Fast forward to April 1987, and Wallander is more like the character we know from Mankell’s debut, Faceless Killers. In the opening scene he is sitting at his desk in Ystad police station, clipping his nostril hair and struggling over a smuggling case that has been on the go for years. Just before leaving he receives a call from a colleague to come to the hospital. A taxi driver picked up a healthy customer in Svarte, a 15-minute drive from Ystad. When they arrived in Ystad the passenger was dead. No signs of struggle means the death needs to be investigated, and when the autopsy results reveal a concoction of chemicals that could only be created and administered by a skilled doctor, Wallander is on the case. Why was this man from Stockholm in Ystad? What was he doing on the beach each day? And why was he killed? Wallander employs the methodical police work and keen intuition that he has become known for in order to arrive at the truth.

The Death of the Photographer

Spring of 1988 finds Wallander investigating the death of a reclusive and erratic photographer. Simon Lamberg is the man who photographed Wallander’s wedding to Mona, and also photographed his daughter Linda at several milestones in her life. Lamberg was murdered in his studio in the middle of the night. Prior to this, his business had been declining and he has been spending a great deal of time on a strange hobby. Lamberg took photographs of prominent figures from newspapers and edited them to appear as grotesque caricatures. Surely that alone couldn’t be a motive for murder, so Wallander sets out to find the truth and how this reclusive man’s past could have led to his murder.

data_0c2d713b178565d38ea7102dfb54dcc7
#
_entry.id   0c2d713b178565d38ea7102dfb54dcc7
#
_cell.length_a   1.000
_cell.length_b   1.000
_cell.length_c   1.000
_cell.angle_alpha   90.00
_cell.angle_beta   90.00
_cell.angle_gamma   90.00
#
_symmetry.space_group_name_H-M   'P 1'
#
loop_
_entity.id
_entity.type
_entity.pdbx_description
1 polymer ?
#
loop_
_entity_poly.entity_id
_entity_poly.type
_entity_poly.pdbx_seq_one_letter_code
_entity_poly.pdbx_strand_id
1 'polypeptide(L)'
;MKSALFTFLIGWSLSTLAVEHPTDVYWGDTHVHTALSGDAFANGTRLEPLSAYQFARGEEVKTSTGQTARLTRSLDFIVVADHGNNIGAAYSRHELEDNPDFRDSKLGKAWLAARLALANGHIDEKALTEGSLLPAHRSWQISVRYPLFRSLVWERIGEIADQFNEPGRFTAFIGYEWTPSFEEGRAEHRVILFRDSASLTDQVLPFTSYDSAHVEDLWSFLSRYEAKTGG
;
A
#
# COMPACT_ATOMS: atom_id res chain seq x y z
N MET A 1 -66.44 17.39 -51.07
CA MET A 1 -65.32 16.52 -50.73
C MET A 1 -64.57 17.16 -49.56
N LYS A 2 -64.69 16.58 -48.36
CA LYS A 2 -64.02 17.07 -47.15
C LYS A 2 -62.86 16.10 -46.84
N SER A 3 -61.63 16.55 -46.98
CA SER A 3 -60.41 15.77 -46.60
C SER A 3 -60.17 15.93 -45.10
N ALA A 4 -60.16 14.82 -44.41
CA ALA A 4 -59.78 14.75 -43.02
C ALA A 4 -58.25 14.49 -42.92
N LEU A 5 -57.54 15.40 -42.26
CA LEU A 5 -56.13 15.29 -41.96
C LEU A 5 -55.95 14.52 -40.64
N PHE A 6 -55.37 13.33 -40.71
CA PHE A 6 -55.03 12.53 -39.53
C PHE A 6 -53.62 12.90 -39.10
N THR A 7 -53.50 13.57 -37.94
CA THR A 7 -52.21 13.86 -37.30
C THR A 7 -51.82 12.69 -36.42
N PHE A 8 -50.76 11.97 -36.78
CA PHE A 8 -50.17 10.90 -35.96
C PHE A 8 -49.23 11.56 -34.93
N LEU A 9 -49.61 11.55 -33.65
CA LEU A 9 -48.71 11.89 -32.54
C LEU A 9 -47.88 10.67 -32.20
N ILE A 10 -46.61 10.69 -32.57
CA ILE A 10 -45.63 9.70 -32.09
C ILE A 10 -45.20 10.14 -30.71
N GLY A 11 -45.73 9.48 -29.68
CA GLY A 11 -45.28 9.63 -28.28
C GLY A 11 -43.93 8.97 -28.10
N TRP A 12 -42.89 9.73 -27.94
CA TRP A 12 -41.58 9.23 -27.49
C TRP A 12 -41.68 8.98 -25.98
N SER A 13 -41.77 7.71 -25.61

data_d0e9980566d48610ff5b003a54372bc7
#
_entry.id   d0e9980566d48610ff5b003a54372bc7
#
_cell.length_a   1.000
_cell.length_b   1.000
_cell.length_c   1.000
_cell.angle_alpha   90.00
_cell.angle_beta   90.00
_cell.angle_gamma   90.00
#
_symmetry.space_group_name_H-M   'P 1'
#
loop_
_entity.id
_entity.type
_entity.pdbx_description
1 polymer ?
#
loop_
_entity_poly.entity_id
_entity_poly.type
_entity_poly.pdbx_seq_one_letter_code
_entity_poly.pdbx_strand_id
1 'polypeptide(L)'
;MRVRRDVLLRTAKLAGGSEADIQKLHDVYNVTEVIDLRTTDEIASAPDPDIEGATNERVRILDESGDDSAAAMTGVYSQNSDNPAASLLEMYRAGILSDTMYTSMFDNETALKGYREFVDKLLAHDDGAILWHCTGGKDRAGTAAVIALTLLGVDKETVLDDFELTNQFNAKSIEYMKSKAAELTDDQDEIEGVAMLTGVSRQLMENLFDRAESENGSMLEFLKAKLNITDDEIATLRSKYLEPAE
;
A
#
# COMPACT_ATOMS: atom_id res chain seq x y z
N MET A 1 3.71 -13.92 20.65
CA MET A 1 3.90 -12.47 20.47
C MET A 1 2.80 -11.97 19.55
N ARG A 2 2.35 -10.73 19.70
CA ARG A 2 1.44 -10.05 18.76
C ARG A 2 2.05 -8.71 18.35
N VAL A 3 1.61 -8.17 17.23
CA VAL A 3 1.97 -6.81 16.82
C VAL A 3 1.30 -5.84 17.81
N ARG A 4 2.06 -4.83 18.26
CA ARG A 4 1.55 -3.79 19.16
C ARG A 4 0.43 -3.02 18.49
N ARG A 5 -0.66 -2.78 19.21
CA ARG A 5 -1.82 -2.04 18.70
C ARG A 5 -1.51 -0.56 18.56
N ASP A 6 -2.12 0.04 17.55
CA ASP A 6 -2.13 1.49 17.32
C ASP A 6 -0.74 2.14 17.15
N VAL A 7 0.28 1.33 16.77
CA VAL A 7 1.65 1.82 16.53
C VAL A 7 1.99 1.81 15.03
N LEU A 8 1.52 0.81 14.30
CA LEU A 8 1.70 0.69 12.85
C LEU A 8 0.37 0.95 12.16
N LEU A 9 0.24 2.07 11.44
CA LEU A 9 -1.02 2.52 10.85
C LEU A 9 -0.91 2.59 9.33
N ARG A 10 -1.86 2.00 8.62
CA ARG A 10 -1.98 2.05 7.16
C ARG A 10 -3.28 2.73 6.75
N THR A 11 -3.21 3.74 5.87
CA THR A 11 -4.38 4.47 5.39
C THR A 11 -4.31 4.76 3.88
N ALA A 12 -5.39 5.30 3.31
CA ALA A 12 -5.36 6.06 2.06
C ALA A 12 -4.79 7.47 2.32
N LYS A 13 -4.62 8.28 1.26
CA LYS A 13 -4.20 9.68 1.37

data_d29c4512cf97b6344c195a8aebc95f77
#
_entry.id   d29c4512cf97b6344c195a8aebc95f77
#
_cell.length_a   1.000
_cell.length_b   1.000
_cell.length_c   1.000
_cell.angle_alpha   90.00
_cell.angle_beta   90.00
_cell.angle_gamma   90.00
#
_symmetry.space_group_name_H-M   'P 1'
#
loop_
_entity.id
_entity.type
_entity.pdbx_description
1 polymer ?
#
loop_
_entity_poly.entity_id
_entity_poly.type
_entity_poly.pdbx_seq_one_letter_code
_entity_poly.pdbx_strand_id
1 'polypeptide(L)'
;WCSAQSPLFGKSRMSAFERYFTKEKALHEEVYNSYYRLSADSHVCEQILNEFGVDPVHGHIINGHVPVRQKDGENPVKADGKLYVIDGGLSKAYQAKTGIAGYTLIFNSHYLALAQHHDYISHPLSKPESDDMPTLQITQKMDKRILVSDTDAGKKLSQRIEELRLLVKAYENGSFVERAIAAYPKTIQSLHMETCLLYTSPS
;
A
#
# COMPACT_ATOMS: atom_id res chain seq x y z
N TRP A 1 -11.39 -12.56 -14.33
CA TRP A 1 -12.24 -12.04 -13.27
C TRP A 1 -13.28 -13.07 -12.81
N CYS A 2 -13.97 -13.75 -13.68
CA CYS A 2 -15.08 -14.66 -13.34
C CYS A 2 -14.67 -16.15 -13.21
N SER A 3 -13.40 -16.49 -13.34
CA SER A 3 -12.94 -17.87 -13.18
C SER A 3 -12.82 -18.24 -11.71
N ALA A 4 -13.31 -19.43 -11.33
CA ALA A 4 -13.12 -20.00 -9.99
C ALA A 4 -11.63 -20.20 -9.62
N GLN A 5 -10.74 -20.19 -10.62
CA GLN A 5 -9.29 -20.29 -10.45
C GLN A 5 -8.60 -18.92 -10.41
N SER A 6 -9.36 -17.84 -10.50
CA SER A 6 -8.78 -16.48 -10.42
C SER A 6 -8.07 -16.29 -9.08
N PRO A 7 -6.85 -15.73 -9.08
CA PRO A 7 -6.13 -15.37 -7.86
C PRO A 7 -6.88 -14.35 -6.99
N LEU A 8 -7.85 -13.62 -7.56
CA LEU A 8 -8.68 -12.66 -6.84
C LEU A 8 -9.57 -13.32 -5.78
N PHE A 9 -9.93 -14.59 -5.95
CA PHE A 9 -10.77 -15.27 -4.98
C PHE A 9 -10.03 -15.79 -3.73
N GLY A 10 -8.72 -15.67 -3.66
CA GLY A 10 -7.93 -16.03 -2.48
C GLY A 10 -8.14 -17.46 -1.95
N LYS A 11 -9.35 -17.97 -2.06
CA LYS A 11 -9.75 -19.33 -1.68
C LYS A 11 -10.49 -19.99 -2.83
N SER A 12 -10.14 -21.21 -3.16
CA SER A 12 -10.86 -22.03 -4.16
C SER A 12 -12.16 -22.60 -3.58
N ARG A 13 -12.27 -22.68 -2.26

The Pyramid

The longest story in this collection is also the most like the other Wallander novels. Set in December 1989, The Pyramid is more complex than the other short stories in this collection. Here Wallander is investigating two cases. The first is a light plane crash, where an aircraft flying low to avoid detection crashes in thick fog. Police are quick to suspect a smuggling operation, but the wreckage of the plane is so great that even identifying the occupants is a challenge. While Wallander is immersed in this case, another emerges, with two sisters killed in a fire at their home/sewing shop. Meanwhile, Wallander receives a call out of the blue from the police in Cairo, where his father has traveled, fulfilling a lifelong dream to see the pyramids. Unfortunately, Wallander’s father has been arrested for climbing the pyramids, and it’s up to Wallander to travel to Egypt in order to rescue him. The Pyramid is probably the most accomplished story in the collection, but it is strengthened by the preceding stories, which outline the strained relationship between Wallander and his father.

This collection is different from Young Wallander, the series which now available on Netflix. Young Wallander transports the detective into modern-day Malmö, while the Wallander novels take place in the idyllic seaside town of Ystad, an hour away from Malmö on the southern coast of Skåne. Young Wallander reimagines the character of Kurt Wallander for a different age, while the stories in The Pyramid give depth of character to a detective who we first met as a divorced, heavy drinking detective in his 40s in Faceless Killers. With a short foreword from the author, The Pyramid is essential reading for anyone who wants to get to know this character a little more.

Explore our complete guide to Wallander here.


CFL Rating: 4 Stars